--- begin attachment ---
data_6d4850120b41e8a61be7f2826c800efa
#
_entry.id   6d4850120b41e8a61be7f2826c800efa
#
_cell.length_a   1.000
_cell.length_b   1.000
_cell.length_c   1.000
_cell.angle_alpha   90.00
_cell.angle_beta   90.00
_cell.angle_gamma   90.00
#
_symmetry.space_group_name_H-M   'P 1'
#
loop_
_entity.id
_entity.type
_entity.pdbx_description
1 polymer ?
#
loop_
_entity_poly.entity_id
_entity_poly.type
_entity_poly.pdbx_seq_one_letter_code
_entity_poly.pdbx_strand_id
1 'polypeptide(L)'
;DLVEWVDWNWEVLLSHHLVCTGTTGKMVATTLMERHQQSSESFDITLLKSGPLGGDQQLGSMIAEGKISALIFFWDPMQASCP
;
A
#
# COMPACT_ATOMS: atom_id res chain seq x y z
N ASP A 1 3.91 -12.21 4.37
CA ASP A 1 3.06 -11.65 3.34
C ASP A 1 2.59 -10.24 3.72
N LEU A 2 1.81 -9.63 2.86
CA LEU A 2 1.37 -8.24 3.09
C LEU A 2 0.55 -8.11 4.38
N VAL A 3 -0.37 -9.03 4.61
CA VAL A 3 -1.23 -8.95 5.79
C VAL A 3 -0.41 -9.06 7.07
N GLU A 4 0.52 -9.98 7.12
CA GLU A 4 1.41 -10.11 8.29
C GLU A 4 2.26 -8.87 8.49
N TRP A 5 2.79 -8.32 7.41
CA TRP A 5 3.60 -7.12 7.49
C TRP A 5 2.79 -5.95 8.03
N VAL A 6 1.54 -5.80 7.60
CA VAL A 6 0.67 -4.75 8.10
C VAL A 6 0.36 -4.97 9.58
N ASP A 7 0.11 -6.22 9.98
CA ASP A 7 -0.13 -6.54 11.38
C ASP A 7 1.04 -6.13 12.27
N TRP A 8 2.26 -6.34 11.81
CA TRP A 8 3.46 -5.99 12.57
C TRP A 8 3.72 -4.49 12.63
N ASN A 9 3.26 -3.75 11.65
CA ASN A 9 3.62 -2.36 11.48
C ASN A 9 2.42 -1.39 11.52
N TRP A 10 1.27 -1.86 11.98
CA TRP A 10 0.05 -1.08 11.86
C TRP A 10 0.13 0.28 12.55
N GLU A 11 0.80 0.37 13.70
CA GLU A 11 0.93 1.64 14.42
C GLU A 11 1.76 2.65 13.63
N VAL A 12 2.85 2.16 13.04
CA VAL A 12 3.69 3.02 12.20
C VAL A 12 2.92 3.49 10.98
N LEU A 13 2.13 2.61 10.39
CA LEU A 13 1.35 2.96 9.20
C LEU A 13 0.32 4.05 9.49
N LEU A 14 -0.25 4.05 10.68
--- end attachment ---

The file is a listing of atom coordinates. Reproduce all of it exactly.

data_6d4850120b41e8a61be7f2826c800efa
#
_entry.id   6d4850120b41e8a61be7f2826c800efa
#
_cell.length_a   1.000
_cell.length_b   1.000
_cell.length_c   1.000
_cell.angle_alpha   90.00
_cell.angle_beta   90.00
_cell.angle_gamma   90.00
#
_symmetry.space_group_name_H-M   'P 1'
#
loop_
_entity.id
_entity.type
_entity.pdbx_description
1 polymer ?
#
loop_
_entity_poly.entity_id
_entity_poly.type
_entity_poly.pdbx_seq_one_letter_code
_entity_poly.pdbx_strand_id
1 'polypeptide(L)'
;DLVEWVDWNWEVLLSHHLVCTGTTGKMVATTLMERHQQSSESFDITLLKSGPLGGDQQLGSMIAEGKISALIFFWDPMQASCP
;
A
#
# COMPACT_ATOMS: atom_id res chain seq x y z
N ASP A 1 3.91 -12.21 4.37
CA ASP A 1 3.06 -11.65 3.34
C ASP A 1 2.59 -10.24 3.72
N LEU A 2 1.81 -9.63 2.86
CA LEU A 2 1.37 -8.24 3.09
C LEU A 2 0.55 -8.11 4.38
N VAL A 3 -0.37 -9.03 4.61
CA VAL A 3 -1.23 -8.95 5.79
C VAL A 3 -0.41 -9.06 7.07
N GLU A 4 0.52 -9.98 7.12
CA GLU A 4 1.41 -10.11 8.29
C GLU A 4 2.26 -8.87 8.49
N TRP A 5 2.79 -8.32 7.41
CA TRP A 5 3.60 -7.12 7.49
C TRP A 5 2.79 -5.95 8.03
N VAL A 6 1.54 -5.80 7.60
CA VAL A 6 0.67 -4.75 8.10
C VAL A 6 0.36 -4.97 9.58
N ASP A 7 0.11 -6.22 9.98
CA ASP A 7 -0.13 -6.54 11.38
C ASP A 7 1.04 -6.13 12.27
N TRP A 8 2.26 -6.34 11.81
CA TRP A 8 3.46 -5.99 12.57
C TRP A 8 3.72 -4.49 12.63
N ASN A 9 3.26 -3.75 11.65
CA ASN A 9 3.62 -2.36 11.48
C ASN A 9 2.42 -1.39 11.52
N TRP A 10 1.27 -1.86 11.98
CA TRP A 10 0.05 -1.08 11.86
C TRP A 10 0.13 0.28 12.55
N GLU A 11 0.80 0.37 13.70
CA GLU A 11 0.93 1.64 14.42
C GLU A 11 1.76 2.65 13.63
N VAL A 12 2.85 2.16 13.04
CA VAL A 12 3.69 3.02 12.20
C VAL A 12 2.92 3.49 10.98
N LEU A 13 2.13 2.61 10.39
CA LEU A 13 1.35 2.96 9.20
C LEU A 13 0.32 4.05 9.49
N LEU A 14 -0.25 4.05 10.68